What is multiple sclerosis?

Multiple sclerosis (MS) is a lifelong condition that affects the central nervous system (the brain and spinal cord).

MS affects different people in different ways. In any one person, the symptoms can vary from day to day. It is not fatal and most people with MS live about as long as everyone else.

There is a wide range of possible symptoms. Some of the most common for people who are newly diagnosed are fatigue (a kind of exhaustion), stumbling more than before, unusual feelings in the skin (such as pins and needles or numbness), slowed thinking or problems with eyesight.

Not everyone experiences all of them.

There are three main types of multiple sclerosis:

  • Relapsing remitting MS (RRMS)

  • Primary progressive MS (PPMS)

  • Secondary progressive MS (SPMS)


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Peripheral neuropathy is a term for a group of conditions in which the peripheral nervous system is damaged.

The peripheral nervous system is the network of nerves that lie outside the central nervous system (the brain and spinal cord).

It includes different types of nerves with their own specific functions, including:

  • sensory nerves – responsible for transmitting sensations, such as pain and touch

  • motor nerves – responsible for controlling muscles

  • autonomic nerves – responsible for regulating automatic functions of the body, such as blood pressure and bladder function

Signs and symptoms

Damage to the peripheral nerves can cause a wide range of symptoms depending on the specific nerves affected.

In many cases, the condition first develops in the extremities of the body, such as the feet, hands, legs and arms.

The main symptoms of peripheral neuropathy can include:

  • numbness and tingling in the feet or hands

  • burning, stabbing or shooting pain in affected areas

  • loss of balance and co-ordination

  • muscle weakness, especially in the feet

These symptoms are usually constant, but may fluctuate.

Generally, the sooner peripheral neuropathy is diagnosed, the better the chance of limiting the damage and preventing further complications. It's therefore important to see a GP if you experience symptoms of peripheral neuropathy.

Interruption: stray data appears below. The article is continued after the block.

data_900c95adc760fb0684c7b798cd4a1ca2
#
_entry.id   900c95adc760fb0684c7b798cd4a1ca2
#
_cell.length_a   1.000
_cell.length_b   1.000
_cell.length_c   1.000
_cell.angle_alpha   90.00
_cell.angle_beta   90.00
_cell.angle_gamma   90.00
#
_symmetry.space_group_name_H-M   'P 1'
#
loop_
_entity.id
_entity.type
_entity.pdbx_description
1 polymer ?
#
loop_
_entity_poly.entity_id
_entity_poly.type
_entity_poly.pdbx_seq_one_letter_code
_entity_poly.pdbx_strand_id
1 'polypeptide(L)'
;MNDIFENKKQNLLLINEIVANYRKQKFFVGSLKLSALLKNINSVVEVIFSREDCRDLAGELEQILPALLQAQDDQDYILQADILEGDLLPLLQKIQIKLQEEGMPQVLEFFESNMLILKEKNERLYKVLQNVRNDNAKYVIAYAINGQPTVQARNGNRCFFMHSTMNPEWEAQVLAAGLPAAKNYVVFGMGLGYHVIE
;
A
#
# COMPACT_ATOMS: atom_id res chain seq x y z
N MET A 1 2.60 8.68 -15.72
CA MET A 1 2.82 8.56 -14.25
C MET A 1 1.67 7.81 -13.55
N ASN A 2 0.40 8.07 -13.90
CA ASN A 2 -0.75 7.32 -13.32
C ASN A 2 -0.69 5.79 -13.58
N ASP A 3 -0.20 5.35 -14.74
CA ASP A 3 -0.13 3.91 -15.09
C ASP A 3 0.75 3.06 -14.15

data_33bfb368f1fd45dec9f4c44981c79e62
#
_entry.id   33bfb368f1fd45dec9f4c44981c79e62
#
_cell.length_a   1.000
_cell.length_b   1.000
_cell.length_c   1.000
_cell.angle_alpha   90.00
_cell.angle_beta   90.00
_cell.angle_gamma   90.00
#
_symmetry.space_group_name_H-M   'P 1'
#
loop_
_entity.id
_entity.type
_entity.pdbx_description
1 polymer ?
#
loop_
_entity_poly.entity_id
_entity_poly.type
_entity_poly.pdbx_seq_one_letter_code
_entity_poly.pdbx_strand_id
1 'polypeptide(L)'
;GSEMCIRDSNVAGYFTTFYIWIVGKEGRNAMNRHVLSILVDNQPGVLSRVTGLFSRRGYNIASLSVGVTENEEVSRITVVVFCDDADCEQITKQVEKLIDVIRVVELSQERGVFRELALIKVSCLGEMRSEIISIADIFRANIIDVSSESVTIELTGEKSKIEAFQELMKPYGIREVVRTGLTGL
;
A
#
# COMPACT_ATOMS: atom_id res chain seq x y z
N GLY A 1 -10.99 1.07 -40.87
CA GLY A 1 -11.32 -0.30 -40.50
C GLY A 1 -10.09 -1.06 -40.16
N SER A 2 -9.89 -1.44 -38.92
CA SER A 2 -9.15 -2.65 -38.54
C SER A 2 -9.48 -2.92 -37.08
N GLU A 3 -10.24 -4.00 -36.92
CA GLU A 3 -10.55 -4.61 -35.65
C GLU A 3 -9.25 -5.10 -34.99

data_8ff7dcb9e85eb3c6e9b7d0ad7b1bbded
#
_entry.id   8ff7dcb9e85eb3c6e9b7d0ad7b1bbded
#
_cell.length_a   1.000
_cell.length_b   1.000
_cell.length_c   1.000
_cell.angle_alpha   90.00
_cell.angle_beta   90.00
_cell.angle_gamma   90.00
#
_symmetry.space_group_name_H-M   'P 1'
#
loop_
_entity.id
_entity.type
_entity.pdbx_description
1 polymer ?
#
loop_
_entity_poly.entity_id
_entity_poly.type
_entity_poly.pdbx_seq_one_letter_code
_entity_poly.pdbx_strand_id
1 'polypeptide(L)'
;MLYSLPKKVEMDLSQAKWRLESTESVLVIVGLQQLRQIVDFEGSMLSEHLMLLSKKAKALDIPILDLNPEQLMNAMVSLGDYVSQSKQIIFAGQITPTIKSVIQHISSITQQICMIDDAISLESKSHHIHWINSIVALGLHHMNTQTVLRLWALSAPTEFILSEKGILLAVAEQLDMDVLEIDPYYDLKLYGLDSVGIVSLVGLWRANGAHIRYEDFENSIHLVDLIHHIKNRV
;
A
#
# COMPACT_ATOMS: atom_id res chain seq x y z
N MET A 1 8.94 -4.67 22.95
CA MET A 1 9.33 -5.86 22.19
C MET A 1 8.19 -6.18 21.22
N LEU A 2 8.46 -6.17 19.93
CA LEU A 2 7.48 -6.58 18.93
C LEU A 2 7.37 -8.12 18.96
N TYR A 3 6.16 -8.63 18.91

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Parkinson's is a progressive neurological condition.

People with Parkinson's don't have enough of a chemical called dopamine because some nerve cells in their brain have died.

There's currently no cure for Parkinson's and we don't yet know why people get the condition.

Without dopamine people can find that their movements become slower so it takes longer to do things.

The loss of nerve cells in the brain causes the symptoms of Parkinson's to appear.

There's currently no cure for Parkinson's and we don't yet know why people get the condition.

Parkinson's doesn't directly cause people to die, but symptoms do get worse over time.


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Cerebral palsy is primarily a disorder of voluntary movement and co-ordination, due to a defect or lesion of the immature brain. It is an umbrella term covering a group of non-progressive, though not unchanging, motor impairment conditions, which range from multiple and profound to barely detectable. There are three main types:

  • Spastic cerebral palsy refers to increase muscle tone or hypertonia

  • Ataxic cerebral palsy refers to disordered movements characterised by short and jerky movements. Often muscle tone is normal or decreased

  • Dyskinetic cerebral palsy usually comprises slow writhing movements where muscle tone fluctuates between increased and decreased tone

Treatment is focussed on addressing individual needs. We believe that children with CP do best when they get special help from an early age. We will work together to maximise each childs’ potential for control, posture, function and mobility helping them to develop and grow into adults, able to live as independently as possible.



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The term facial palsy generally refers to weakness of the facial muscles, mainly resulting from temporary or permanent damage to the facial nerve.

When a facial nerve is either non-functioning or missing, the muscles in the face do not receive the necessary signals in order to function properly. This results in paralysis of the affected part of the face, which can affect movement of the eye(s) and/or the mouth, as well as other areas.

There are different degrees of facial paralysis: sometimes only the lower half of the face is affected, sometimes one whole side of the face is affected and in some cases both sides of the face are affected.

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Guillain-Barré (pronounced ghee-lan bar-ray) syndrome is a rare and serious condition of the peripheral nervous system. It occurs when the body's immune system attacks part of the nervous system.

The exact cause of Guillain-Barré syndrome is unknown. However, most people (around 60%) develop the condition shortly after having a viral or bacterial infection. It's thought infection may trigger the immune system to attack nerve roots and peripheral nerves.

Read more about causes of Guillain-Barré syndrome.

The symptoms of Guillain-Barré syndrome usually develop two to four weeks after a minor infection, such as a cold, sore throat or gastroenteritis (an infection of the stomach and bowel).

Symptoms often start in your feet and hands before spreading to your arms and then your legs. Initially, you may have:

  • pain, tingling and numbness

  • progressive muscle weakness

  • co-ordination problems and unsteadiness (you may be unable to walk unaided)

The weakness usually affects both sides of your body, and may get worse over several days.


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